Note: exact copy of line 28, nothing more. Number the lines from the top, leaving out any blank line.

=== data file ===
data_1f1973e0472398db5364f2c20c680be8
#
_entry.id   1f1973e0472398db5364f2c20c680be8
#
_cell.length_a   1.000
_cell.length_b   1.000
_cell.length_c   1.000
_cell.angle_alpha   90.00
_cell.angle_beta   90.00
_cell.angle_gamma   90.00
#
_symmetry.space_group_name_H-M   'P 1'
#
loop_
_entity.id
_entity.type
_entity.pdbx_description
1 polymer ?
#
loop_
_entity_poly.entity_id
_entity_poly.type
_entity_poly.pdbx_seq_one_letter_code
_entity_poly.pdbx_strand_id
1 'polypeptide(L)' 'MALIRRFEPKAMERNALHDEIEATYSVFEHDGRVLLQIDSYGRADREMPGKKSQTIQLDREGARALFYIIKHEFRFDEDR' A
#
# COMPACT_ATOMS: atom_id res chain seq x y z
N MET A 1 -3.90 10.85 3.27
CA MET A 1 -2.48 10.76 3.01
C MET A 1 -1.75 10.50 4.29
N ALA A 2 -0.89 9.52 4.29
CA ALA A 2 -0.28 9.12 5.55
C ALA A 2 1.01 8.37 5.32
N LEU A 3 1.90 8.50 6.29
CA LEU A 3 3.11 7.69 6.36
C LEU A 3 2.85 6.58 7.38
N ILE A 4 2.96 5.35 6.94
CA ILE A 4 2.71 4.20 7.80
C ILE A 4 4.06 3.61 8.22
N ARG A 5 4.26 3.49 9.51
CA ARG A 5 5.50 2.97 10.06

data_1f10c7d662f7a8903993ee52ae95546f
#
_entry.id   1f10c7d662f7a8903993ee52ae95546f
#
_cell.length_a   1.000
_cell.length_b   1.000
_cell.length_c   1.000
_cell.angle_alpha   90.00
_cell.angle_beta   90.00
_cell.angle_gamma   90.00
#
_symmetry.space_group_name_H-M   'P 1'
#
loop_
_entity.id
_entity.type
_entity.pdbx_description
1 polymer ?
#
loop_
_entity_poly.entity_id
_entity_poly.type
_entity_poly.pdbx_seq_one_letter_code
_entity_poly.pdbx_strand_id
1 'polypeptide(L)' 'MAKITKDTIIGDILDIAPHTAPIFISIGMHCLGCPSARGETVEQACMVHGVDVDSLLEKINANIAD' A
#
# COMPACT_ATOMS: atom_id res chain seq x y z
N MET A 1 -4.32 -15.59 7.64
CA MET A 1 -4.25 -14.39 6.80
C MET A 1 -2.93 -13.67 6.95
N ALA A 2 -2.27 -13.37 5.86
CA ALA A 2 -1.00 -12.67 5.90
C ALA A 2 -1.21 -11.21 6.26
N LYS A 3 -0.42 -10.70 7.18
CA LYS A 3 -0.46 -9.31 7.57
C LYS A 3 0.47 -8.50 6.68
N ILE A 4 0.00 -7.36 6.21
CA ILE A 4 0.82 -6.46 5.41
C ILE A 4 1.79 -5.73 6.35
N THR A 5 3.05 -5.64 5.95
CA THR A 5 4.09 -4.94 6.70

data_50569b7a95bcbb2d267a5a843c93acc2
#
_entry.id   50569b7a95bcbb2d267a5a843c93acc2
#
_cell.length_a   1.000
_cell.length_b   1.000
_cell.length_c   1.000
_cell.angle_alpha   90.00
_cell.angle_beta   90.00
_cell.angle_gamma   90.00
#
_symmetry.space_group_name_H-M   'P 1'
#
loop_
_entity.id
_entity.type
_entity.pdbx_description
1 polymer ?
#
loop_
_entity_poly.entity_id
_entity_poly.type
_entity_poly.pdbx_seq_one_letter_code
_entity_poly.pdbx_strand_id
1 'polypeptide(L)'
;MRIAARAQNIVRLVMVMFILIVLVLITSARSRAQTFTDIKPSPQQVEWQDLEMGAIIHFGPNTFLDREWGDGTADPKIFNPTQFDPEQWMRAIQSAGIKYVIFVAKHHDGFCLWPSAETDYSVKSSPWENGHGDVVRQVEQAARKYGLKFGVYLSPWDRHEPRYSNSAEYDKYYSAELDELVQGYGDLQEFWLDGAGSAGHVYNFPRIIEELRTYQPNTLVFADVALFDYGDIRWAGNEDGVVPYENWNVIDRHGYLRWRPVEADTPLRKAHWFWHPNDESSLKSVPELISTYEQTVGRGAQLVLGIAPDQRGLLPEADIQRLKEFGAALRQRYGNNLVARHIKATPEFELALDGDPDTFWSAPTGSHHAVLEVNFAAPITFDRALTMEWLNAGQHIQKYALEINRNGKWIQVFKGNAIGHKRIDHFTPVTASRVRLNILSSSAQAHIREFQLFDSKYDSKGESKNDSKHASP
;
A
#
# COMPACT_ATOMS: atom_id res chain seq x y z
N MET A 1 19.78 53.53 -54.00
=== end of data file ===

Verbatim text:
N MET A 1 -3.90 10.85 3.27